Thursday, 20 June 2024
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Thursday, 20 June 2024

Foundation’s support helps spearhead drug treatment services plan

FUNDING from a Leicestershire charitable foundation has helped secure an extra £80million for drug treatment services in England.

The money will be used as part of the Government’s efforts to cut crime and will mean more places for people released from prison and convicted criminals handed community sentences.

The Randal Charitable Foundation, based in Loughborough, provided a significant grant to think-tank the Centre for Social Justice’s (CSJ) Policy Unit, which has been working with Government departments to deliver policy recommendations to help tackle the root causes of addiction, as well as to support victims and their families.

The significant enhancement in drug treatment services funding is the biggest increase in 15 years and has, in large part, been made possible through the research and lobbying work of the CSJ, amongst others.

Dr Nik Kotecha OBE, Chair of Trustees for the Randal Charitable Foundation, said:

“We are immensely proud to have been able to support the CSJ with their ground-breaking work with Government, which has been instrumental in raising awareness of the devastation that addiction causes to lives; at the highest level.

“Addiction remains a shocking feature of life in many disadvantaged neighbourhoods; it can shred the fabric of society, lead to family breakdown, ruin childhoods and can lead to welfare dependency, and interaction with the criminal justice system.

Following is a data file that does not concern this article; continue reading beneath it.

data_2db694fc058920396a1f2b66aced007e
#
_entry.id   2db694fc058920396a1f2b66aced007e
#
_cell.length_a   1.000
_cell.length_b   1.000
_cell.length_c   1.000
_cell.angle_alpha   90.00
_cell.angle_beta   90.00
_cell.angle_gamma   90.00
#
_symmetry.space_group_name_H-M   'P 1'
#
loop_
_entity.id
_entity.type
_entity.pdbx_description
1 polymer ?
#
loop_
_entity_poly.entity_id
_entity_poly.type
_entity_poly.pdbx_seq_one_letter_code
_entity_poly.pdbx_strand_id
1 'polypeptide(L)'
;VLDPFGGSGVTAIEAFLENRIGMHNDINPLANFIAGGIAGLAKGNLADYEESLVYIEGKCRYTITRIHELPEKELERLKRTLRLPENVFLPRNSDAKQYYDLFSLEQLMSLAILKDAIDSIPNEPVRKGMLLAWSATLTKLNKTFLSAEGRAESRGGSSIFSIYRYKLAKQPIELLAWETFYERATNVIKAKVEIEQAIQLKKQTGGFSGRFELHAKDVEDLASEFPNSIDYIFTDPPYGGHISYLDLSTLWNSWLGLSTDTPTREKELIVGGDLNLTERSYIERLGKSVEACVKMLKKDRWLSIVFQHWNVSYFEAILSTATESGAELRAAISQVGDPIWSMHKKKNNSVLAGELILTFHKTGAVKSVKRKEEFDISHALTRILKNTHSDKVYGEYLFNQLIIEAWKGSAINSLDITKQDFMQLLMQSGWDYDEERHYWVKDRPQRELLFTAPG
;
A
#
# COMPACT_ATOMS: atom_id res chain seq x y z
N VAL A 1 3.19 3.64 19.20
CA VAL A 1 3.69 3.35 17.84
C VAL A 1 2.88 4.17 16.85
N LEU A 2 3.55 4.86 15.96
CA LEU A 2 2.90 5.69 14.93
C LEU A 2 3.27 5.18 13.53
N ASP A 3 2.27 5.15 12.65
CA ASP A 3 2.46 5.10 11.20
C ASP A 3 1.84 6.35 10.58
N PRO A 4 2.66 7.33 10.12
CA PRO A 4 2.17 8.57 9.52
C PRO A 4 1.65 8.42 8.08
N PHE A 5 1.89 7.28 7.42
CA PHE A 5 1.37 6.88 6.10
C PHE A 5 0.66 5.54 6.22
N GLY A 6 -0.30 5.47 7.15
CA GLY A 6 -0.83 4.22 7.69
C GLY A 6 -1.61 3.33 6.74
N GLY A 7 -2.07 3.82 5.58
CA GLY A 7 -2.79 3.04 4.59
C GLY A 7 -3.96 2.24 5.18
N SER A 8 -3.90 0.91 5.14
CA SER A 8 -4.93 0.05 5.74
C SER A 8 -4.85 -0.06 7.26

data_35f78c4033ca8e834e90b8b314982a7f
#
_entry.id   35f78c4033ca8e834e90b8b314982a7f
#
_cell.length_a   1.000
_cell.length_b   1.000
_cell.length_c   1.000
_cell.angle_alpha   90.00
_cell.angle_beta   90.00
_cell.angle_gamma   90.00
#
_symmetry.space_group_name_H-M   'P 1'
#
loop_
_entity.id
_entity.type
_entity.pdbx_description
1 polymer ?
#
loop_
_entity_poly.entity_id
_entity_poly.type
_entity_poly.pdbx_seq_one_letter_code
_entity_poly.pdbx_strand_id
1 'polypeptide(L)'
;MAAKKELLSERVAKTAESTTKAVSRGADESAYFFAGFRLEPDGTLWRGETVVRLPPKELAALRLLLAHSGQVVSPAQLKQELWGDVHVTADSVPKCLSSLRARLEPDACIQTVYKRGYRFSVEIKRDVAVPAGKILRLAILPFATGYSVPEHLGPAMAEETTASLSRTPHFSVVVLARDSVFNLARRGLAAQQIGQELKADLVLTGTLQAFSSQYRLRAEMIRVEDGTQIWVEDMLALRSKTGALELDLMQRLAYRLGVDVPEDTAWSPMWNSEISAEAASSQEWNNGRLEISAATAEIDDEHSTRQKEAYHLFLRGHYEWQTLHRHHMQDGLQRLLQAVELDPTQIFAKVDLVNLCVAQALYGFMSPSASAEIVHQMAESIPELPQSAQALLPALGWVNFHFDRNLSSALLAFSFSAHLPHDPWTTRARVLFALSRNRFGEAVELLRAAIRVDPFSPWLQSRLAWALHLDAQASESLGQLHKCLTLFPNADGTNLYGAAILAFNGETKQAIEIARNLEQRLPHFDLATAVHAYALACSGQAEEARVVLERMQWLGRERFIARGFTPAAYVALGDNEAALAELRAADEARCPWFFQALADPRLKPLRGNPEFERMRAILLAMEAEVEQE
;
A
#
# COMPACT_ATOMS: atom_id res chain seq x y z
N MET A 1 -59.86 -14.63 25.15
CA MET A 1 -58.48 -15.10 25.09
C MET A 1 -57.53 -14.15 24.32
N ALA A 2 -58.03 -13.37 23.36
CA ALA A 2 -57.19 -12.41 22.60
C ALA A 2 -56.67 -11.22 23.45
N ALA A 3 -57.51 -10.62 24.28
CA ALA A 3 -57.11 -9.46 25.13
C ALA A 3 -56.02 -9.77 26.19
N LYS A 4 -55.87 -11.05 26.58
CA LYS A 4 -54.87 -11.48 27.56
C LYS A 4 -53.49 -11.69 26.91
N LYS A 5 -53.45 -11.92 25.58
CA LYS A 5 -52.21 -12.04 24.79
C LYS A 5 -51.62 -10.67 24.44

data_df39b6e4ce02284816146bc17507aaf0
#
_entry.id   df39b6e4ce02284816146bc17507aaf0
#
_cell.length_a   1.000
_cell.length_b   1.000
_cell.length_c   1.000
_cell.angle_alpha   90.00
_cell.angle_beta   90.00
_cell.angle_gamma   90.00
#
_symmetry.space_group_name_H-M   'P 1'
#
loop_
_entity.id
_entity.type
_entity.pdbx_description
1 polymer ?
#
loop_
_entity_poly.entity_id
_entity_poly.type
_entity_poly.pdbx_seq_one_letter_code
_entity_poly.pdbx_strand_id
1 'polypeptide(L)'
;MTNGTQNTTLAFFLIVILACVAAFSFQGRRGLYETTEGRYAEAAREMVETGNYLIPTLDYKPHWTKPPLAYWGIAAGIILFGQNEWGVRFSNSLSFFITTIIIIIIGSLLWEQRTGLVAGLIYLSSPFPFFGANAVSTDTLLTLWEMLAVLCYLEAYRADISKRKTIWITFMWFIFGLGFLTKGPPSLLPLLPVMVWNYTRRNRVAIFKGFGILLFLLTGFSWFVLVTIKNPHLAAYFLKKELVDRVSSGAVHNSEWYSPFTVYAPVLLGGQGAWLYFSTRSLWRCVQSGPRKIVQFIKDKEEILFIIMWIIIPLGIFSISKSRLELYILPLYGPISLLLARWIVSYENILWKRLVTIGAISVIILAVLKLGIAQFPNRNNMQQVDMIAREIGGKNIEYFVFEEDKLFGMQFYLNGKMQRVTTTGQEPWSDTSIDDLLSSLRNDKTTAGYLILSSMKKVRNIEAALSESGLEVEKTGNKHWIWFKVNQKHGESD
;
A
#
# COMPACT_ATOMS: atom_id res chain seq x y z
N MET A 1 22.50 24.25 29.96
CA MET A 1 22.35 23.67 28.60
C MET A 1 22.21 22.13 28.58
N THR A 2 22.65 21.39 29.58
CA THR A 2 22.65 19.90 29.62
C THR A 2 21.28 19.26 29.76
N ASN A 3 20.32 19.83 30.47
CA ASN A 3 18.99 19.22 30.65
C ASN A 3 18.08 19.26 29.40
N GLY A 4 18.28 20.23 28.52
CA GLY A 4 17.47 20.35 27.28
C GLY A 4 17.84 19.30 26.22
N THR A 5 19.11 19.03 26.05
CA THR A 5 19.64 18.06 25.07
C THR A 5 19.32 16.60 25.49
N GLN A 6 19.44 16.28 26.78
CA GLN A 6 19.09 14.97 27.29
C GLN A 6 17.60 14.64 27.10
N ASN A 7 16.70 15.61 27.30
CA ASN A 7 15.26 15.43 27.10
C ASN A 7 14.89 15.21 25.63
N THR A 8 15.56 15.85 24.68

The CSJ’s campaign has significantly contributed to a shift in policy, and now direct action is taking place. This announcement will help tackle addiction and support those suffering from addiction to recovery.”

The Randal Charitable Foundation is passionate about the relief of sickness and preservation and protection of good health, particularly the treatment of addiction linked to alcohol, drugs and gambling in the UK; which is how the partnership with the CSJ began.

Adrian Crossley from the Centre for Social Justice said:

Our work is only possible because of the support we receive from organisations like the Randal Charitable Foundation, which are willing to take on the issue of addiction. This area of public policy has been traditionally plagued by stigma, disinterest and even hopelessness that has led to years of underinvestment and consequently, broken families and early deaths.

“The support of the Randal Charitable Foundation allows us to continue to promote meaningful policy change that will save lives and improve the quality of life for children and communities affected by addiction, in all its forms.

“But today, despite recent and welcome indications of shifting policy attitudes, we remain in a desperate situation. Drug deaths have been increasing every year for the last 8 years. Yet despite this, residential rehabilitation and detox services registered with the Care Quality Commission (CQC) in England have reduced by almost 1/3 in just 6 years.

“Determined charities and people with lived experience are starting to be heard, and the CSJ is proud to add it’s support to a cause designed to reach out to those left behind. We are particularly proud to have contributed to the much-anticipated independent Review of Dame Carol Black and to support her invaluable work.”

The Government has also confirmed its pledge to invest a further £28million into pilot projects as well as the commitment to drug treatment services. These pilots will help tackle organised crime groups, which exploit young people for illicit profit by running county lines and to offer a real opportunity for treatment and recovery for those in addiction.


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